Wednesday, August 29, 2012

Battle of 2nd Manassas – Day 2

Jackson was successful in luring John Pope into battle by his attack at Brawner Farm. On the morning of August 29th, Pope brought his army up to the old fields of Manassas and prepared to attack Jackson. He had received news of Longstreet's advance, however, he did not act on that information. He missed his opportunity to keep Lee's army divided. Jackson was positioned along an unfinished railroad cut, with A. P. Hill on the left, Lawton in the center and Starke on the right. Pope planned for Sigel to strike the Confederate left and Porter the right. However, the assaults were uncoordinated. Sigel attacked along a wide front but was unable to break through A. P. Hill and Lawton's line. Pope's order to Porter and McDowell on the left was not given clearly, for it did not specifically order an attack. Porter was deceived by Stuart's cavalry into thinking that Longstreet had already arrived, and when Pope finally gave a peremptory to attack, the aide carrying the message got lost.

Sigel launched four attacks on Jackson throughout the day, but they were not followed up with the forces necessary to break through. Jackson's men fought hard in defense of the railroad cut. When they were pushed back, they responded by charging in counterattacks which drove back the Federals. An attack by Grover's brigade struck a gap in the Confederate line between Thomas and Gregg. In the confused wooded section along A. P. Hill's section of the line, Grover at first gained some success, but Pender's brigade moved forward and threw him back. One Confederate soldier vividly remembered the fighting:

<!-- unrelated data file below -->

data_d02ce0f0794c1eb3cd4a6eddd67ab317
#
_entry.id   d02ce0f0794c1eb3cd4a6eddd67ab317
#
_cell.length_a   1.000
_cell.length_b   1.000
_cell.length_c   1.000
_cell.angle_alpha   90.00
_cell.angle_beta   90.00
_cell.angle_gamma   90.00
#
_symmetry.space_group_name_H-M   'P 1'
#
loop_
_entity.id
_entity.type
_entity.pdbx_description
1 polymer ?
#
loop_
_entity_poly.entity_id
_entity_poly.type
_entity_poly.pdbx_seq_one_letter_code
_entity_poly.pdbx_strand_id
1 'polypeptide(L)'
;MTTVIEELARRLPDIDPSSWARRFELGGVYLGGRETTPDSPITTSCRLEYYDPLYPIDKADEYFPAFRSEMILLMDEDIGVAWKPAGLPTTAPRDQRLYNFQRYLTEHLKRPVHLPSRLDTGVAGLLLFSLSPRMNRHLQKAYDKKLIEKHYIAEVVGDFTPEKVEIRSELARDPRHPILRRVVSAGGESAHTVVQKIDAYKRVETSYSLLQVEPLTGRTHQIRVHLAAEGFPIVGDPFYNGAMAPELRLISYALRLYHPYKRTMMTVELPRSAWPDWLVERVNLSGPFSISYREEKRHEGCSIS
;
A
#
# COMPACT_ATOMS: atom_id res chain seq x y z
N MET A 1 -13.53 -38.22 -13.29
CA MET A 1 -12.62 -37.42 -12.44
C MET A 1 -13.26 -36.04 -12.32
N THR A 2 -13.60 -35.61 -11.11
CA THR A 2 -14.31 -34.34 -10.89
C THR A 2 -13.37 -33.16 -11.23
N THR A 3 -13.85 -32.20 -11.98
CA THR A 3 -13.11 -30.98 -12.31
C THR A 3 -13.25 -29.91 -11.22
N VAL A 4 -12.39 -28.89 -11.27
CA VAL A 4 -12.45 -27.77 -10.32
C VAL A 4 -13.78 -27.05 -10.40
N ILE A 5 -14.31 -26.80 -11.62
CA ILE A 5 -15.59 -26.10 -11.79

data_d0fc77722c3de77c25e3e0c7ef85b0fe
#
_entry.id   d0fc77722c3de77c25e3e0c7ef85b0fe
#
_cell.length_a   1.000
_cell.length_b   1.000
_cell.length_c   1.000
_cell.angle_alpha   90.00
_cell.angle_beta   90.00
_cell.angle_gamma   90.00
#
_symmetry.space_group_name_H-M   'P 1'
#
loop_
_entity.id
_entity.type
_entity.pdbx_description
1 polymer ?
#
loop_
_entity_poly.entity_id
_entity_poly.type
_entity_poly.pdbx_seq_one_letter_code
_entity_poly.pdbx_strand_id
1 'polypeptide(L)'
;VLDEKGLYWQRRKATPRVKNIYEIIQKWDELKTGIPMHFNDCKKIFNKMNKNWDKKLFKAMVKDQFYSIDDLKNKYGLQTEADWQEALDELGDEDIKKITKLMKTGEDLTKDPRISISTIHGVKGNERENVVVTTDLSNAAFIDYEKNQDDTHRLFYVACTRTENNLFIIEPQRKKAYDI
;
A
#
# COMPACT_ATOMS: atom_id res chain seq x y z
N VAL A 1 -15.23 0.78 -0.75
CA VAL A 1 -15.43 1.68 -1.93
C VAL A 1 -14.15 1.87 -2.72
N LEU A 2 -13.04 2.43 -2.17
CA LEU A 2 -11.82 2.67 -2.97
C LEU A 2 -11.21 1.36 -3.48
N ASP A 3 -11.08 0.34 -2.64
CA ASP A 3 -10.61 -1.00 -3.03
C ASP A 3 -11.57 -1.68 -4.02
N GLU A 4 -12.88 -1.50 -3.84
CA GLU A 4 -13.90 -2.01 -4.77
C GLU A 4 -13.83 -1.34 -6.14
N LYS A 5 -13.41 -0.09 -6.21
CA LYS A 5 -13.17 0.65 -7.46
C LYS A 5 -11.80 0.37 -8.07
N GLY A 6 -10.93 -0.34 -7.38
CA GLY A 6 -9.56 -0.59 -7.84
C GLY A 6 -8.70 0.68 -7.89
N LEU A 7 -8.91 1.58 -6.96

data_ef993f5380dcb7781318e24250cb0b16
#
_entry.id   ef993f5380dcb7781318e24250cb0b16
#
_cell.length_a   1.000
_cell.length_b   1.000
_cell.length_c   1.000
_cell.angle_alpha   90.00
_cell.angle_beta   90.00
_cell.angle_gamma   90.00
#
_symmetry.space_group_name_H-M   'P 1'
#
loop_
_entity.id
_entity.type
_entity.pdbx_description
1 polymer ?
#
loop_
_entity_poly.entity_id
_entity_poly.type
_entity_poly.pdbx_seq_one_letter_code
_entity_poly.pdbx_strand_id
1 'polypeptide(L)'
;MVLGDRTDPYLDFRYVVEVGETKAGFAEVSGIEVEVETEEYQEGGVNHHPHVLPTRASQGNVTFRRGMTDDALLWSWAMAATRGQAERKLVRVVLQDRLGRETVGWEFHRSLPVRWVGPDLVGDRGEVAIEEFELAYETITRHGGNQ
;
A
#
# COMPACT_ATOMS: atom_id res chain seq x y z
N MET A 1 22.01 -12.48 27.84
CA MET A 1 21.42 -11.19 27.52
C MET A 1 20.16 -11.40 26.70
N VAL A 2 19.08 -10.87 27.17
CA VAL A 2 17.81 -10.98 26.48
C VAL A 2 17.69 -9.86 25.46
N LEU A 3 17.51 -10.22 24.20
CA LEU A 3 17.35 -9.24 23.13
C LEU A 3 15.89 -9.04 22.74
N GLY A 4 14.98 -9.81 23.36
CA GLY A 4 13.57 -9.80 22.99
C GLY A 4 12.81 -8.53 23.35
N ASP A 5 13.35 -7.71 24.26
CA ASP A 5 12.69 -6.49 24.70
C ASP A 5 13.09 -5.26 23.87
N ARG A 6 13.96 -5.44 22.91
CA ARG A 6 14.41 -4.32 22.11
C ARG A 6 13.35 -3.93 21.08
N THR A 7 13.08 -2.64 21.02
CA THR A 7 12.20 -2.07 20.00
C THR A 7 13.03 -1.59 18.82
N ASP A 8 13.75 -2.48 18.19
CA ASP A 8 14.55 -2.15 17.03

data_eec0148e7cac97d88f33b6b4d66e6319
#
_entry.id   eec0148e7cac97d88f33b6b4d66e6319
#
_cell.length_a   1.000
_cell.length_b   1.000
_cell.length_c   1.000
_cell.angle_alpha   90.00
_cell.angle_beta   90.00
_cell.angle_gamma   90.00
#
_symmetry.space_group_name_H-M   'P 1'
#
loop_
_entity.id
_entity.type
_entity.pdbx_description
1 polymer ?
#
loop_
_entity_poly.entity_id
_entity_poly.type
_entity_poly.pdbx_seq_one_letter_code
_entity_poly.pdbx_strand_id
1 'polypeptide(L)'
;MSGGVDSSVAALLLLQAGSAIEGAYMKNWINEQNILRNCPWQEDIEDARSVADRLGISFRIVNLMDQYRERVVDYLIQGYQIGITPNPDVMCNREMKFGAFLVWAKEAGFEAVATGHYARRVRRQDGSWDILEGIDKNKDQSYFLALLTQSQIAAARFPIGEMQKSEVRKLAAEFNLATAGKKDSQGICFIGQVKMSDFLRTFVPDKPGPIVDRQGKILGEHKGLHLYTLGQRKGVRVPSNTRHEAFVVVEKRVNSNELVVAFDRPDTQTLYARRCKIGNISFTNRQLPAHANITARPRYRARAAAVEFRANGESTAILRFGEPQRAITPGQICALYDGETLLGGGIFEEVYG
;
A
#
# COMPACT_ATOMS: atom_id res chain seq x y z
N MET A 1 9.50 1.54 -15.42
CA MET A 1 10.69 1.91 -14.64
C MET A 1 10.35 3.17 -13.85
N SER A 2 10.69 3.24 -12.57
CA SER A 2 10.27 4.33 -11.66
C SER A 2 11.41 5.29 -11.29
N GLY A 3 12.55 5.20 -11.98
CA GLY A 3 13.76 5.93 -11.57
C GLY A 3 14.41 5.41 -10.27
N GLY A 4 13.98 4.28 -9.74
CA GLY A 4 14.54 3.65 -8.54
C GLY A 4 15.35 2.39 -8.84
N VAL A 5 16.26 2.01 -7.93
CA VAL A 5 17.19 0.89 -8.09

[W]e remained at the railroad, and, after a short halt, the announcement 'Here they come!' was heard. A line of battle marched out of the far end of the east wood into the field, halted, dressed the line, and moved forward. They were allowed to come within about one hundred yards of us, when we opened fire. We could see them stagger, halt, stand a short time, break, and run. At this this time another line made its appearance, coming from the same point. It came a little nearer. They too broke and ran. Still another line came nearer, broke and ran. The whole field seemed to be full of Yankees and some of them advanced nearly to the railroad. We went over the bank at them, the remainder of the brigade following our example.
Longstreet's men finally arrived and came into position at around 1 PM. His corps was placed almost at right angles to Jackson's line, the two lines meeting at Brawner's Farm. Lee wished to make an attack on the Federals, but Longstreet convinced him to wait until the next day. The bloody day finally came to an end, with Lee's army reunited, and unbroken by Federal attacks.


Jim Yuill said...

Thanks! A good example of the difficulty of communication back then.

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